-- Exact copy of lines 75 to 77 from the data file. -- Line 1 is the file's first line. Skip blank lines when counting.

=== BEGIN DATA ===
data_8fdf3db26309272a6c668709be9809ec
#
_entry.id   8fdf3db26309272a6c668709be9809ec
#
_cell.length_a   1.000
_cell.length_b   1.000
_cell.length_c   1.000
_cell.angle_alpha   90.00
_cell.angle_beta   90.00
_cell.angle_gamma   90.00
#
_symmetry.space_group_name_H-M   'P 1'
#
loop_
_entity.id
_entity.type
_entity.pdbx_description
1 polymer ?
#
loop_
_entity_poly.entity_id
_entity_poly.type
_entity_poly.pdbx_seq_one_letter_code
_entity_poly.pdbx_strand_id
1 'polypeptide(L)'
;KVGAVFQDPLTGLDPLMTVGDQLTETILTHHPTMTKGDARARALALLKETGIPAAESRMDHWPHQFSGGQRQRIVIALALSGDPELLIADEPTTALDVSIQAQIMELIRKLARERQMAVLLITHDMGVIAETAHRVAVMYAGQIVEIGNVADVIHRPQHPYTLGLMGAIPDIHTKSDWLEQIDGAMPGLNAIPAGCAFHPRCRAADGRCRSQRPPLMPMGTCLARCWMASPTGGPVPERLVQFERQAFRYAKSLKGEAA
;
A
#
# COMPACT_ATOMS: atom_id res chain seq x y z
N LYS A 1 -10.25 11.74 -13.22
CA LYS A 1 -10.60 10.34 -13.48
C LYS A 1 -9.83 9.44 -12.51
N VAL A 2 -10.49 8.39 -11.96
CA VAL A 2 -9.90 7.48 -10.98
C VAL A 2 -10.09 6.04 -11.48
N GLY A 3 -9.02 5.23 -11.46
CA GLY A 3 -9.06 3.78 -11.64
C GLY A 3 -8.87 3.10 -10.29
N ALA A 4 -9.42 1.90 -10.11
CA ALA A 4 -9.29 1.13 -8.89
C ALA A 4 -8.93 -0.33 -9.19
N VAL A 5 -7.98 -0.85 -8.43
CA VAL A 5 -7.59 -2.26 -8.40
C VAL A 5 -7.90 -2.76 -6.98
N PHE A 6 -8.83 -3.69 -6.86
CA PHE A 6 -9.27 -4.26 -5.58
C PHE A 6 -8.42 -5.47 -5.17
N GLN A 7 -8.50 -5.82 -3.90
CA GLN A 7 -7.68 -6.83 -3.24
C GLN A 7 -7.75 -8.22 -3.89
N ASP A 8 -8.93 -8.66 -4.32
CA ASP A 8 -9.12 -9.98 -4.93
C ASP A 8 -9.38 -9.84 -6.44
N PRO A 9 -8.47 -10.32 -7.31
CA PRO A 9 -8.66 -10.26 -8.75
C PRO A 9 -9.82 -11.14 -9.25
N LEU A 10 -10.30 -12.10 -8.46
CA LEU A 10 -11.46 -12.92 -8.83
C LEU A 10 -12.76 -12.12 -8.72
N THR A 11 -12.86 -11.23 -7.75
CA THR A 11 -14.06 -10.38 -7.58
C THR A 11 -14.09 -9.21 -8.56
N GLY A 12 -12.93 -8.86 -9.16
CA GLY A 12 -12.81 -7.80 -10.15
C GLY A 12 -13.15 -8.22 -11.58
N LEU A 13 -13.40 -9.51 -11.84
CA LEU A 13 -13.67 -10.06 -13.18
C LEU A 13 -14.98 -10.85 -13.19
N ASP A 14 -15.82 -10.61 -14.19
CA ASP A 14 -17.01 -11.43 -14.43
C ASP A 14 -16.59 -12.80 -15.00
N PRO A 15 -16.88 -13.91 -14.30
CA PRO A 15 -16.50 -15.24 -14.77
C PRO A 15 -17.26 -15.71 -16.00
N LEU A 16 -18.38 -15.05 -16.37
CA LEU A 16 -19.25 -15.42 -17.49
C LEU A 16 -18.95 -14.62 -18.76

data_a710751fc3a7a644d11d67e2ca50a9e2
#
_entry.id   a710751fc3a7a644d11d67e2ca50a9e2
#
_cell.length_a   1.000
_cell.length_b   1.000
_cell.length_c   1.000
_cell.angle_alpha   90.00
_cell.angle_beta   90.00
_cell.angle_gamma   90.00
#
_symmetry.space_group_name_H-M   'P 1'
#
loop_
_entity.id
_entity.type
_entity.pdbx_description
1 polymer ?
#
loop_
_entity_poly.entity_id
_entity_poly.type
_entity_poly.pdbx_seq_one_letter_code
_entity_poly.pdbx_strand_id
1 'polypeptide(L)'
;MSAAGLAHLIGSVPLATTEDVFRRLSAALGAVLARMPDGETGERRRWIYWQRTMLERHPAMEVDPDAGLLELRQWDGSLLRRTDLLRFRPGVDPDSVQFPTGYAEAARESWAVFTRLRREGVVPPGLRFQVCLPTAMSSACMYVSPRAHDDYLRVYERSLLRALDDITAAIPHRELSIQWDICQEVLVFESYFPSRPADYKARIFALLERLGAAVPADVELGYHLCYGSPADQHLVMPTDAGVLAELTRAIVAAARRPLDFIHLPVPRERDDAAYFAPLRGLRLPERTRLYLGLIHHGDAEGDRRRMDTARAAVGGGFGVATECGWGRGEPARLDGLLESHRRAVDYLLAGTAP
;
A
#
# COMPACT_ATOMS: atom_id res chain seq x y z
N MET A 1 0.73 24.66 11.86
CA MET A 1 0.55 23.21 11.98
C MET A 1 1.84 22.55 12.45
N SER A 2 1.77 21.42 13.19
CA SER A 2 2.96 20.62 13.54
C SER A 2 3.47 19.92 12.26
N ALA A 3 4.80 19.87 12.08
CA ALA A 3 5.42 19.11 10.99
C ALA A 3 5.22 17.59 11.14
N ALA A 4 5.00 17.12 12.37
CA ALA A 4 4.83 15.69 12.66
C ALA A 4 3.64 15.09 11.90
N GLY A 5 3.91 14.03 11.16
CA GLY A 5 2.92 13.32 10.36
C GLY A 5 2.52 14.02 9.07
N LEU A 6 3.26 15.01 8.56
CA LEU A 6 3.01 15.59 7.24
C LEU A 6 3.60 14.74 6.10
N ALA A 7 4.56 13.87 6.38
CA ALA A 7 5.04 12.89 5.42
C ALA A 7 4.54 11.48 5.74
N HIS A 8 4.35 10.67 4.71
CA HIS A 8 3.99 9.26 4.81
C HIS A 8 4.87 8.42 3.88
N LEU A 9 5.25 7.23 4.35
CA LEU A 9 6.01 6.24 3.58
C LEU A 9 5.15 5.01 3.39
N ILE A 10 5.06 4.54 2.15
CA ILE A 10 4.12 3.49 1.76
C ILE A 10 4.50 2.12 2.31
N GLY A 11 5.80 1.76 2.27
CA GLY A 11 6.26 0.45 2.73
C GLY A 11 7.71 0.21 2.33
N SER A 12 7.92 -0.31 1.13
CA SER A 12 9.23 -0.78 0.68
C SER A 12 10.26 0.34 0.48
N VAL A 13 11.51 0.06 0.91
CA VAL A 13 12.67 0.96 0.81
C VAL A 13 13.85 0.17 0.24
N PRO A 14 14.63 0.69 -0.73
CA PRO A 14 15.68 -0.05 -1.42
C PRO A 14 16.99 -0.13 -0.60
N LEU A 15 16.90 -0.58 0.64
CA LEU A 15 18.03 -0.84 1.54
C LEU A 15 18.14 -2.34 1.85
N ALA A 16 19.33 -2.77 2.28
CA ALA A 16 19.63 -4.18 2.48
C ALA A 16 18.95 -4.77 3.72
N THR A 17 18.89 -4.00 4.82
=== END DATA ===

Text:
C PRO A 15 -17.26 -15.71 -16.00
N LEU A 16 -18.38 -15.05 -16.37
CA LEU A 16 -19.25 -15.42 -17.49